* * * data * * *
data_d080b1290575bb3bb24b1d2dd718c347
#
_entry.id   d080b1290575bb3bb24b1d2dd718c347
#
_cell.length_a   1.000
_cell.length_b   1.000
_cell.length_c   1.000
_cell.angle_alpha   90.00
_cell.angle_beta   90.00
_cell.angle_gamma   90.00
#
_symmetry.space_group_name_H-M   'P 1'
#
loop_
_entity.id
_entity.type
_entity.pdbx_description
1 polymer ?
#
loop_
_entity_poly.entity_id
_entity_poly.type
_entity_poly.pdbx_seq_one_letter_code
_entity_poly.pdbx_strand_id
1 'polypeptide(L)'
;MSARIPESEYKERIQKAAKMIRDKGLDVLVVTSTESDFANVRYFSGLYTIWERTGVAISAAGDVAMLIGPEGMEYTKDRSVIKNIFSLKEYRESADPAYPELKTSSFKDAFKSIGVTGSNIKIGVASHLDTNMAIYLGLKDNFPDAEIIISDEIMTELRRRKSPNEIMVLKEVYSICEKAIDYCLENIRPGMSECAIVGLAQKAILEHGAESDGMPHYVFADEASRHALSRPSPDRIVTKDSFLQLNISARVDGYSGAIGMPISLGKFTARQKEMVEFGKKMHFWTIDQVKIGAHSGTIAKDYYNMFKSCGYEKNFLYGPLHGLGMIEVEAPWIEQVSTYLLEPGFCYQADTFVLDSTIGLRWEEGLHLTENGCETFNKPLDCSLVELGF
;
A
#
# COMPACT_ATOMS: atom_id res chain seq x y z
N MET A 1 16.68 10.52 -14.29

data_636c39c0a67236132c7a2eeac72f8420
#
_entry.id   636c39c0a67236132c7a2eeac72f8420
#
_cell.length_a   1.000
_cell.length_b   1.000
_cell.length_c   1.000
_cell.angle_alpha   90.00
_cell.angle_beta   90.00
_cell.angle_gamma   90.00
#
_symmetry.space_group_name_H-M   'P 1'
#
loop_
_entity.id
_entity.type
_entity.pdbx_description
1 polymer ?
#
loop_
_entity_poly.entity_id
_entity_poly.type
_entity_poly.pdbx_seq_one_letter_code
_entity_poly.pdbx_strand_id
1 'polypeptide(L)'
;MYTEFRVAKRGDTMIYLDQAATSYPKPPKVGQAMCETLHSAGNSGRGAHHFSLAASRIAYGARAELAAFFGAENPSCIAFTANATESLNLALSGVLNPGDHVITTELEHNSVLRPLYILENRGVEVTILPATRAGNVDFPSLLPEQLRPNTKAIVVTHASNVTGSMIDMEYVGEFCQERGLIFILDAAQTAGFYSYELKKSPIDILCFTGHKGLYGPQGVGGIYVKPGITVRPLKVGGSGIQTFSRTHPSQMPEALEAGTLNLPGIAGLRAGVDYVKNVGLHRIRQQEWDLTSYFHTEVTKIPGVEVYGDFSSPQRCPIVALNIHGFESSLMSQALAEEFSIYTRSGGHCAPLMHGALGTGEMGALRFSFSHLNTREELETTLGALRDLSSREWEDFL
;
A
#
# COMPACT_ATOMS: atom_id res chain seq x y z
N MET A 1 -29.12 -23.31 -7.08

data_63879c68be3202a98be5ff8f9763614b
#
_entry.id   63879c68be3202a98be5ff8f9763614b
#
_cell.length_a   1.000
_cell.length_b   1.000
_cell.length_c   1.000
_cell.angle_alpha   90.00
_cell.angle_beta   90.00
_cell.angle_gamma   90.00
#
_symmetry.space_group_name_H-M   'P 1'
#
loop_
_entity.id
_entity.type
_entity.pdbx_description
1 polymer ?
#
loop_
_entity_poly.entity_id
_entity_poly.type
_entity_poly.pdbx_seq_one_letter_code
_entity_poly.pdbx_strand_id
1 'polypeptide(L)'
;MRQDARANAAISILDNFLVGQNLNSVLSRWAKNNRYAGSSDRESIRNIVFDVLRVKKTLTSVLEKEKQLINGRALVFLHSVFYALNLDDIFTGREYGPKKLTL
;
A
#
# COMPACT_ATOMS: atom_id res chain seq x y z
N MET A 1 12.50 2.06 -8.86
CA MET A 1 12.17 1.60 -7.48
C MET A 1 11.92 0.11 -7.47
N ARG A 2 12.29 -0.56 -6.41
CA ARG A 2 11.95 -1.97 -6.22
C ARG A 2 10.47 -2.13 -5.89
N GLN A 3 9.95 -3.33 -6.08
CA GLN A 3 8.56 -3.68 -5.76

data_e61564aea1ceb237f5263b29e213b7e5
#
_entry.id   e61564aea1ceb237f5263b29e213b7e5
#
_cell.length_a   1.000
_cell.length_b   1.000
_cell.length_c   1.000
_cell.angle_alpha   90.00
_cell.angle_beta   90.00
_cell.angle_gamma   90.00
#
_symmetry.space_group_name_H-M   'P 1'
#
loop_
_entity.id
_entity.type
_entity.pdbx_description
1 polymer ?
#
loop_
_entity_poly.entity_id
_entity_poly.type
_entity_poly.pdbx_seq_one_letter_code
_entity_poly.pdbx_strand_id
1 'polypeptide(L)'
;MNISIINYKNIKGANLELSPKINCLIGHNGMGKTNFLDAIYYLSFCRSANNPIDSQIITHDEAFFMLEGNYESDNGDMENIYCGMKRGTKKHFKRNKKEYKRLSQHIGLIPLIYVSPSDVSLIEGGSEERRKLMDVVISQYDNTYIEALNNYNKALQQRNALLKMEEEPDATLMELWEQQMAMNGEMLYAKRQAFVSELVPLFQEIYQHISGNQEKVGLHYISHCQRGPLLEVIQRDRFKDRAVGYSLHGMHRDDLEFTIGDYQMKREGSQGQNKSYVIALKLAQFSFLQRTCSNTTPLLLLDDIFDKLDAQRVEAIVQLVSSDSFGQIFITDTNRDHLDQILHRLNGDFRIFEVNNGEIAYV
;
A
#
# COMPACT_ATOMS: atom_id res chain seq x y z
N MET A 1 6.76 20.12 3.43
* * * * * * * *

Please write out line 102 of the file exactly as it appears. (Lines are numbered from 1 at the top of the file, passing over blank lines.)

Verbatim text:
#